National Provident Fund
Construction Swaziland (Pty)Ltd.
Plaintiff Mr. P. Flynn
Defendant Mr. C. Maphanga
is a judgment on a special plea. The plaintiff sues for payment of
E420 000 with interest. The claim arises from the alleged breach of a
building contract. The contract, which was in writing, and followed a
standard form, provided for the Defendant to complete the erection of
apartments and garages on the plaintiff's property in Mbabane. The
parties also provided for payment of the contract price A copy of the
contract is attached to the summons.
works have been completed, and the amount payable on completion has
dispute arises from defective workmanship or materials used, which
the plaintiff alleges became manifest thereafter. The amount claimed
represents the cost of
tiling, which lifted. Defendant has repudiated Plaintiffs claim on
the merits, but has also raised a special plea.
its special plea, the Defendant relies on the provisions of Clause 26
of the agreement. Clause 26 records the agreement of the parties to
refer disputes between them relating inter alia to the performance of
the parties of their obligations under the agreement initially to the
architect for decision. If the contractor is not satisfied with the
architects ruling he may require an arbitration.
wording of the referral to arbitration is materially the same as is
to be found in other contracts of this nature, which follow the
standard form. The disputes which are to be the subject matter of
arbitration are those, among others, arising between the Employer
(the plaintiff in this instance) and the Contractor (the Defendant).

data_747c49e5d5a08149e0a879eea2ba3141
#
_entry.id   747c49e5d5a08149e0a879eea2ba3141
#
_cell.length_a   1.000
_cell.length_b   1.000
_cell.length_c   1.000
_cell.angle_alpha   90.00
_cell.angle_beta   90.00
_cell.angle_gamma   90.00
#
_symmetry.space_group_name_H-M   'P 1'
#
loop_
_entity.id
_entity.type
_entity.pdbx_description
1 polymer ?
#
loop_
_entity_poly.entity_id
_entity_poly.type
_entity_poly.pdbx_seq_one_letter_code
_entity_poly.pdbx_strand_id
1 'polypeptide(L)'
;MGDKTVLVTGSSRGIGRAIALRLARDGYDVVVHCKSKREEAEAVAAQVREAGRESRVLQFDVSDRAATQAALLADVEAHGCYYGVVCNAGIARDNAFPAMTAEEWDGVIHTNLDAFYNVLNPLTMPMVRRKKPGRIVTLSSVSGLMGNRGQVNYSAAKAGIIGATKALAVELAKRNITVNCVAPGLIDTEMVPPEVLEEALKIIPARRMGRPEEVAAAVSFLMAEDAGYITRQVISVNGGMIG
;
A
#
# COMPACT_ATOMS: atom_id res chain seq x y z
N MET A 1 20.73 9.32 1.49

The subject matter of such disputes may be as to the construction of
the contract or any matter or thing arising thereunder. This wording
is clearly wide enough to include the present dispute.
Stocks & Stocks (Gauteng) (Pty) Ltd V A & P Electrical Cc
1998 (4) Sa 266 (W).
plaintiff has not replied to the special plea and no evidence has
been led of circumstances which would make it proper for me to refuse
the stay of proceedings sought by the Defendant The discretion I have
in the matter is one to be exercised judicially and "there
should be compelling reasons for refusing to hod a party to his
contract to have a dispute resolved by arbitration.
Metallurgical and Commercial Consultants (Pty) Ltd v Metal Sales
(Pty) Ltd 1971 (2) SA 388(W).
opposing the defendant's plea, the plaintiffs counsel has argued that
as the contract does not provide for a liability period for latent
defects so that the present claim has to be dealt with under the
common law. The defendant seeks to infer from this, that the present
claim is not one arising under the contract. This is an argument,
which has only to be stated for its flaw to be apparent. The
plaintiffs claim is for damages for breach of the building contract
in terms of which the Defendant was obliged to apply proper
workmanship and appropriate material.
accordingly uphold the special plea with costs and order that the
action be stayed pending the referral to the architect and
defendant's reaction to his ruling.